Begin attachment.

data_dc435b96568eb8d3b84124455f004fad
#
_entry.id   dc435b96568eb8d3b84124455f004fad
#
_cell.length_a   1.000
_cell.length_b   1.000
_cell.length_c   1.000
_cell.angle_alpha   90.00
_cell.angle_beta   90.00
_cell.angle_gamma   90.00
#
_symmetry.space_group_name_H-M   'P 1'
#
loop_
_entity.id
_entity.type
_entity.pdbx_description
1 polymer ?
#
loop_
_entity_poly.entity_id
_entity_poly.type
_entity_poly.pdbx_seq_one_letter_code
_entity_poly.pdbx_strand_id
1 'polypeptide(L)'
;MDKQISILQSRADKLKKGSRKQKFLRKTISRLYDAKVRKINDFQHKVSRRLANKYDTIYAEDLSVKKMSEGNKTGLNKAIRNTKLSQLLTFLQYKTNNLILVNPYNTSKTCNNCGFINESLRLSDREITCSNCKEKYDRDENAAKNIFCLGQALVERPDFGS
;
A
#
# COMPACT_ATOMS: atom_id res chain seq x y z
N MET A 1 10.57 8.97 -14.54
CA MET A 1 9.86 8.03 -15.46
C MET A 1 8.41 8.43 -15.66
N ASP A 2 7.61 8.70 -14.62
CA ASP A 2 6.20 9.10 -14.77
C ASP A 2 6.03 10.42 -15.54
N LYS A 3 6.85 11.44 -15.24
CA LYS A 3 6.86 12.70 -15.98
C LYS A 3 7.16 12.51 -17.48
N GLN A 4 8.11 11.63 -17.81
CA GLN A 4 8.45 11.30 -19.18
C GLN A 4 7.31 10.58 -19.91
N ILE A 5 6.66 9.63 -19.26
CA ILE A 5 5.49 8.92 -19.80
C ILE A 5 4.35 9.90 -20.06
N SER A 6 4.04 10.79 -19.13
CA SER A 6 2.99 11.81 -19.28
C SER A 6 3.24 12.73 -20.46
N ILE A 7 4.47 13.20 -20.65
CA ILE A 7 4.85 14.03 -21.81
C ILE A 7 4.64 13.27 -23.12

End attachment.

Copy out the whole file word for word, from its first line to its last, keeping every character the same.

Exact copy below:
data_dc435b96568eb8d3b84124455f004fad
#
_entry.id   dc435b96568eb8d3b84124455f004fad
#
_cell.length_a   1.000
_cell.length_b   1.000
_cell.length_c   1.000
_cell.angle_alpha   90.00
_cell.angle_beta   90.00
_cell.angle_gamma   90.00
#
_symmetry.space_group_name_H-M   'P 1'
#
loop_
_entity.id
_entity.type
_entity.pdbx_description
1 polymer ?
#
loop_
_entity_poly.entity_id
_entity_poly.type
_entity_poly.pdbx_seq_one_letter_code
_entity_poly.pdbx_strand_id
1 'polypeptide(L)'
;MDKQISILQSRADKLKKGSRKQKFLRKTISRLYDAKVRKINDFQHKVSRRLANKYDTIYAEDLSVKKMSEGNKTGLNKAIRNTKLSQLLTFLQYKTNNLILVNPYNTSKTCNNCGFINESLRLSDREITCSNCKEKYDRDENAAKNIFCLGQALVERPDFGS
;
A
#
# COMPACT_ATOMS: atom_id res chain seq x y z
N MET A 1 10.57 8.97 -14.54
CA MET A 1 9.86 8.03 -15.46
C MET A 1 8.41 8.43 -15.66
N ASP A 2 7.61 8.70 -14.62
CA ASP A 2 6.20 9.10 -14.77
C ASP A 2 6.03 10.42 -15.54
N LYS A 3 6.85 11.44 -15.24
CA LYS A 3 6.86 12.70 -15.98
C LYS A 3 7.16 12.51 -17.48
N GLN A 4 8.11 11.63 -17.81
CA GLN A 4 8.45 11.30 -19.18
C GLN A 4 7.31 10.58 -19.91
N ILE A 5 6.66 9.63 -19.26
CA ILE A 5 5.49 8.92 -19.80
C ILE A 5 4.35 9.90 -20.06
N SER A 6 4.04 10.79 -19.13
CA SER A 6 2.99 11.81 -19.28
C SER A 6 3.24 12.73 -20.46
N ILE A 7 4.47 13.20 -20.65
CA ILE A 7 4.85 14.03 -21.81
C ILE A 7 4.64 13.27 -23.12